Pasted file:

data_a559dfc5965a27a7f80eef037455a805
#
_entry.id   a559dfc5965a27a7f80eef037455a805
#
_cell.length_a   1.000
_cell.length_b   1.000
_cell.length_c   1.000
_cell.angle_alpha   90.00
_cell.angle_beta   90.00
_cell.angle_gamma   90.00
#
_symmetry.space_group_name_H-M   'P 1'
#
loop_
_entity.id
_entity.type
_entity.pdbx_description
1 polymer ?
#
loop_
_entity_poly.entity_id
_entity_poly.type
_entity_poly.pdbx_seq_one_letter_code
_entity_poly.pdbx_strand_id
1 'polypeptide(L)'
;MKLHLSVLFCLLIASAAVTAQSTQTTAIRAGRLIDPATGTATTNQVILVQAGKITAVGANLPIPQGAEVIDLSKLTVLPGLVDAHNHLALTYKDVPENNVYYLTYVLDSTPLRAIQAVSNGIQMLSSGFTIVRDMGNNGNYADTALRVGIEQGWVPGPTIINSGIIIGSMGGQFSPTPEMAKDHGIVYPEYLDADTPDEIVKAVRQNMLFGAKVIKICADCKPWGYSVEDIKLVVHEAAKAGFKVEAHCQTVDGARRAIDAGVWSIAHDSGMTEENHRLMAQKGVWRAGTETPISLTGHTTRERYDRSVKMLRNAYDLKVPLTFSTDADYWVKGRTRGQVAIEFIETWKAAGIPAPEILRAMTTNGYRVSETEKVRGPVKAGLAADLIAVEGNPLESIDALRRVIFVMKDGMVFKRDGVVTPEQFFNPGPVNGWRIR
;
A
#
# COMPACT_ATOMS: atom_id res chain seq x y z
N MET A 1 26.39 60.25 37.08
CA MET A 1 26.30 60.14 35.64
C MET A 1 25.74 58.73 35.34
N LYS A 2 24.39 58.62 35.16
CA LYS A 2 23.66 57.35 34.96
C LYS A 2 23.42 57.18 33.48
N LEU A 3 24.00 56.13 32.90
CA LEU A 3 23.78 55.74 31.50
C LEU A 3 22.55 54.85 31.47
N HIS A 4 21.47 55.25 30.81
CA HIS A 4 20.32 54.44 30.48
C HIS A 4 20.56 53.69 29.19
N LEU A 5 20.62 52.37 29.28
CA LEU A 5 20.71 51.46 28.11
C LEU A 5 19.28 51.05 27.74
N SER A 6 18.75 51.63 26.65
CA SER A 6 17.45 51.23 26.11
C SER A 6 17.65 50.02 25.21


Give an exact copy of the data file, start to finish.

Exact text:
data_a559dfc5965a27a7f80eef037455a805
#
_entry.id   a559dfc5965a27a7f80eef037455a805
#
_cell.length_a   1.000
_cell.length_b   1.000
_cell.length_c   1.000
_cell.angle_alpha   90.00
_cell.angle_beta   90.00
_cell.angle_gamma   90.00
#
_symmetry.space_group_name_H-M   'P 1'
#
loop_
_entity.id
_entity.type
_entity.pdbx_description
1 polymer ?
#
loop_
_entity_poly.entity_id
_entity_poly.type
_entity_poly.pdbx_seq_one_letter_code
_entity_poly.pdbx_strand_id
1 'polypeptide(L)'
;MKLHLSVLFCLLIASAAVTAQSTQTTAIRAGRLIDPATGTATTNQVILVQAGKITAVGANLPIPQGAEVIDLSKLTVLPGLVDAHNHLALTYKDVPENNVYYLTYVLDSTPLRAIQAVSNGIQMLSSGFTIVRDMGNNGNYADTALRVGIEQGWVPGPTIINSGIIIGSMGGQFSPTPEMAKDHGIVYPEYLDADTPDEIVKAVRQNMLFGAKVIKICADCKPWGYSVEDIKLVVHEAAKAGFKVEAHCQTVDGARRAIDAGVWSIAHDSGMTEENHRLMAQKGVWRAGTETPISLTGHTTRERYDRSVKMLRNAYDLKVPLTFSTDADYWVKGRTRGQVAIEFIETWKAAGIPAPEILRAMTTNGYRVSETEKVRGPVKAGLAADLIAVEGNPLESIDALRRVIFVMKDGMVFKRDGVVTPEQFFNPGPVNGWRIR
;
A
#
# COMPACT_ATOMS: atom_id res chain seq x y z
N MET A 1 26.39 60.25 37.08
CA MET A 1 26.30 60.14 35.64
C MET A 1 25.74 58.73 35.34
N LYS A 2 24.39 58.62 35.16
CA LYS A 2 23.66 57.35 34.96
C LYS A 2 23.42 57.18 33.48
N LEU A 3 24.00 56.13 32.90
CA LEU A 3 23.78 55.74 31.50
C LEU A 3 22.55 54.85 31.47
N HIS A 4 21.47 55.25 30.81
CA HIS A 4 20.32 54.44 30.48
C HIS A 4 20.56 53.69 29.19
N LEU A 5 20.62 52.37 29.28
CA LEU A 5 20.71 51.46 28.11
C LEU A 5 19.28 51.05 27.74
N SER A 6 18.75 51.63 26.65
CA SER A 6 17.45 51.23 26.11
C SER A 6 17.65 50.02 25.21